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A theorist, organist, and conductor, Jeff Ostrowski holds his B.M. in Music Theory from the University of Kansas (2004), and did graduate work in Musicology. He serves as choirmaster for the new FSSP parish in Los Angeles, where he resides with his wife and children.
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“Father Daniel’s special work during his stay at Ihonatiria was with the children. Their parents had not trained or disciplined them, they were utterly lawless and bad-tempered, but with infinite forbearance and kindliness the missionary became a favorite with them… Having taught them to sing, he proceeded to train the children to chant the Our Father, the Hail Mary, and the Commandments, which he had rendered into Huron rhymes. Formed into a choir, they added beauty and solemnity to the chapel services and attracted great numbers of their elders to Mass.”
— From the Life of Saint Antoine Daniel (d. 1648)

Is This The World’s Greatest Cry Room?
published 16 April 2015 by Jeff Ostrowski

913 Cry Room HEN WE STARTED to have children, attending Mass became a nightmare. In Texas, many churches don’t have cry rooms, so I was forced to stand in the hot sun for more than an hour with a child who was misbehaving. I kept asking myself, “Why am I here? Am I truly attending Mass?” I would become pretty angry. 1

The Fraternity of Saint Peter is currently offering Mass at Saint Victor in Hollywood. This church has the greatest cry room of all time. It’s literally right next to the Sanctuary, so the parents and children can see and hear everything. They can truly be part of Mass. But, they’re behind glass, so nobody is bothered when the kids cry.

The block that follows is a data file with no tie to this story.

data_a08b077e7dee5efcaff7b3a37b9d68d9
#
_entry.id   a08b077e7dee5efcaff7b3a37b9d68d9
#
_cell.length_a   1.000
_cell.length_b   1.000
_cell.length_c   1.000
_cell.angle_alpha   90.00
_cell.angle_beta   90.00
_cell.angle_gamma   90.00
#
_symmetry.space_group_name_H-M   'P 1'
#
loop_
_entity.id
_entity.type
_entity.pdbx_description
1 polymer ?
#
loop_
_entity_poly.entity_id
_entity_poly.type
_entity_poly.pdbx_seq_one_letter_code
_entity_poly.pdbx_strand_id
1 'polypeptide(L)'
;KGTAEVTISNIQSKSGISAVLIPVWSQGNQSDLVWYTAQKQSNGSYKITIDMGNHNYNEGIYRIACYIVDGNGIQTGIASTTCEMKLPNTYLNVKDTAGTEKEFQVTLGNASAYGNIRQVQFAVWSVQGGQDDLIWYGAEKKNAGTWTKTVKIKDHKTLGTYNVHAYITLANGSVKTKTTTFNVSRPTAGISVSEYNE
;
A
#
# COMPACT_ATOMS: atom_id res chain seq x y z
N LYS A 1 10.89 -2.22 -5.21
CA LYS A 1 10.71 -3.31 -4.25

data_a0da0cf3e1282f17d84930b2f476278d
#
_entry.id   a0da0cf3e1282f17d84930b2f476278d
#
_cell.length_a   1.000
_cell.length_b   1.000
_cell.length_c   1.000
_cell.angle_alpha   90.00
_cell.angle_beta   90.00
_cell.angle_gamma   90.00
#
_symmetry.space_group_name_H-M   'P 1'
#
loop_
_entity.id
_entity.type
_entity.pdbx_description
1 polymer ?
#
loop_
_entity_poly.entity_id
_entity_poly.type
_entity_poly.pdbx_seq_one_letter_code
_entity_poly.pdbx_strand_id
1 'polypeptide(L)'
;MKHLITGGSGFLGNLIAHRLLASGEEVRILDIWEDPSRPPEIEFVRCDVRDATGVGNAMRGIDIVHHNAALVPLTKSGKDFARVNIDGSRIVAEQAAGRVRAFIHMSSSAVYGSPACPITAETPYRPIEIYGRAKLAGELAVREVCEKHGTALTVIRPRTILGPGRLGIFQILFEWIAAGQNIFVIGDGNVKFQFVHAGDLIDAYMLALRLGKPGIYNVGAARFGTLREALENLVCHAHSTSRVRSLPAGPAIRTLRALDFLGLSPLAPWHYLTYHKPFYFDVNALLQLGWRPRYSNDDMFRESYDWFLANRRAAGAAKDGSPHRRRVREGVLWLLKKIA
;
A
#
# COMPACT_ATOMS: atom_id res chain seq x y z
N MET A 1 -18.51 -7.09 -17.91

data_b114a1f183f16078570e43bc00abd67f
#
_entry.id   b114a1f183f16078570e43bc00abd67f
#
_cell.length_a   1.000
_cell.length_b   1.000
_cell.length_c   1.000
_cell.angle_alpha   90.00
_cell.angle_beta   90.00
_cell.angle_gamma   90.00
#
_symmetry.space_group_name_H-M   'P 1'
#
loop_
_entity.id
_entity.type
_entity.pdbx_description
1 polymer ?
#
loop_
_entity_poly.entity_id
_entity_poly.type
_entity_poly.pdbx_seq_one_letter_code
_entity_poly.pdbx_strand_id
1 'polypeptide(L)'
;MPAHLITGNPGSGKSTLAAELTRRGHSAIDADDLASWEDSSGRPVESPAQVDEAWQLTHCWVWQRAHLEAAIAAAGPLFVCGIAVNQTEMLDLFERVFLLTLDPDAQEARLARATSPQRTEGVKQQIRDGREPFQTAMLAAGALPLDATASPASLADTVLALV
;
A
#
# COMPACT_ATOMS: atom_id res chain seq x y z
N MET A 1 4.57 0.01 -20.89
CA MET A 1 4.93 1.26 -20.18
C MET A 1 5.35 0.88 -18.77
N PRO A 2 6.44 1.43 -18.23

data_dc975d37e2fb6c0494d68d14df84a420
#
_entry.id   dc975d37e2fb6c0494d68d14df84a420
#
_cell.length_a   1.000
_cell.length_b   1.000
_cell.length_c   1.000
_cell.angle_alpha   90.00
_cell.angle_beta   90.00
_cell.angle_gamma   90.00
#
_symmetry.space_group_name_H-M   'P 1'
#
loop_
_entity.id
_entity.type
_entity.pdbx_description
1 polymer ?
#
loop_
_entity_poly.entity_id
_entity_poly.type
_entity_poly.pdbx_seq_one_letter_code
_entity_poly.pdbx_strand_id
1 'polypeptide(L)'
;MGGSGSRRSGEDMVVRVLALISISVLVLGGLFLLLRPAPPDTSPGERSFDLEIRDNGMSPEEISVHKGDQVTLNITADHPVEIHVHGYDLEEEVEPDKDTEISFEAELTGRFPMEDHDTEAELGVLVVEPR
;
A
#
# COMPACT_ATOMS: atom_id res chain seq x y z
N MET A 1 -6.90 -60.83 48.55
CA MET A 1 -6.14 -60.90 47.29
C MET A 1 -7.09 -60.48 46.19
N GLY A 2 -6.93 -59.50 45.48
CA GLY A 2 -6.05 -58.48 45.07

Here’s a CRY ROOM PHOTO taken last Sunday by my wife:

916 World's Greatest Cry Room

Fr. Valentine Young always used to say, “I’m never bothered when children cry at Mass. It means we’ve got a future.” A lady once carried a crying child from a church where Fulton J. Sheen was preaching. The archbishop declared, “Madame, there’s no reason to remove that child. He’s not bothering me.” The lady called back, “You’re bothering him!”

Once, when I was outside of a Texas church, my child was gently tapping on a cement wall. An usher approached me and said, “You need to stop that or you need to leave. Your son is bothering the Father.” When he made reference to “the Father” he meant the priest, a young man I’d known many years. I was certain the priest was NOT bothered, but I didn’t press the issue. I intended to send the priest an email relating this incident, but never did. (I decided that our young priests have enough on their plates these days!)


1   What a strange thing! When I was an Altar Boy, I was never bothered by crying children; yet when I’m trapped in a church filled with 400+ people and nobody’s children except mine are crying I look at things differently. By the way, in Texas, there was a priest who would brag to everyone—I’m not kidding—about how he was “the most conservative priest in the diocese.” He told everyone how much he loved children, encouraging them to sit in the front of church. However, if any children started to make noise, this priest would literally stop Mass, glaring and frowning until the parent took the child outside. I was astonished by his hypocrisy, but I suppose people without children just can’t understand the reality of the situation. For the record, I thought about calling today’s article “Views from the Cry Room.”